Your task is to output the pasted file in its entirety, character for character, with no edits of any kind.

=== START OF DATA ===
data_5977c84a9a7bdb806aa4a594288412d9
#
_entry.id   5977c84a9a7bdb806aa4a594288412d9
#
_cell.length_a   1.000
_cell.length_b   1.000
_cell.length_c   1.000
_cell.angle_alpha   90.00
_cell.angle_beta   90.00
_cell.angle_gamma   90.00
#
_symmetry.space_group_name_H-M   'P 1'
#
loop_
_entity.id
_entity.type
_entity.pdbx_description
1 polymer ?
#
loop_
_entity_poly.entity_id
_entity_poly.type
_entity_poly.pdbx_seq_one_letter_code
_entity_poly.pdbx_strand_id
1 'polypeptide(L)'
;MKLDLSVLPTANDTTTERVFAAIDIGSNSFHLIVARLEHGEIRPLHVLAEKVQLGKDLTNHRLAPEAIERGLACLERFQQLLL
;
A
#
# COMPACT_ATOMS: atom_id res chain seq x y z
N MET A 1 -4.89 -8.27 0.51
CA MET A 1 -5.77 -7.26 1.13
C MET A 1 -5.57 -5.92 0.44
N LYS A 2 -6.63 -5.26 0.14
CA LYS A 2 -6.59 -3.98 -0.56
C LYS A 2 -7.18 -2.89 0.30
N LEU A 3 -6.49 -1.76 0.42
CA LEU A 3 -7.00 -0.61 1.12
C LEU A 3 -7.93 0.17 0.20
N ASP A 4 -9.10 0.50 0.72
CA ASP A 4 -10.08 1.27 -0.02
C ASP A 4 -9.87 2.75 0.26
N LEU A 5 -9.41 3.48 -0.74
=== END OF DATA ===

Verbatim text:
data_5977c84a9a7bdb806aa4a594288412d9
#
_entry.id   5977c84a9a7bdb806aa4a594288412d9
#
_cell.length_a   1.000
_cell.length_b   1.000
_cell.length_c   1.000
_cell.angle_alpha   90.00
_cell.angle_beta   90.00
_cell.angle_gamma   90.00
#
_symmetry.space_group_name_H-M   'P 1'
#
loop_
_entity.id
_entity.type
_entity.pdbx_description
1 polymer ?
#
loop_
_entity_poly.entity_id
_entity_poly.type
_entity_poly.pdbx_seq_one_letter_code
_entity_poly.pdbx_strand_id
1 'polypeptide(L)'
;MKLDLSVLPTANDTTTERVFAAIDIGSNSFHLIVARLEHGEIRPLHVLAEKVQLGKDLTNHRLAPEAIERGLACLERFQQLLL
;
A
#
# COMPACT_ATOMS: atom_id res chain seq x y z
N MET A 1 -4.89 -8.27 0.51
CA MET A 1 -5.77 -7.26 1.13
C MET A 1 -5.57 -5.92 0.44
N LYS A 2 -6.63 -5.26 0.14
CA LYS A 2 -6.59 -3.98 -0.56
C LYS A 2 -7.18 -2.89 0.30
N LEU A 3 -6.49 -1.76 0.42
CA LEU A 3 -7.00 -0.61 1.12
C LEU A 3 -7.93 0.17 0.20
N ASP A 4 -9.10 0.50 0.72
CA ASP A 4 -10.08 1.27 -0.02
C ASP A 4 -9.87 2.75 0.26
N LEU A 5 -9.41 3.48 -0.74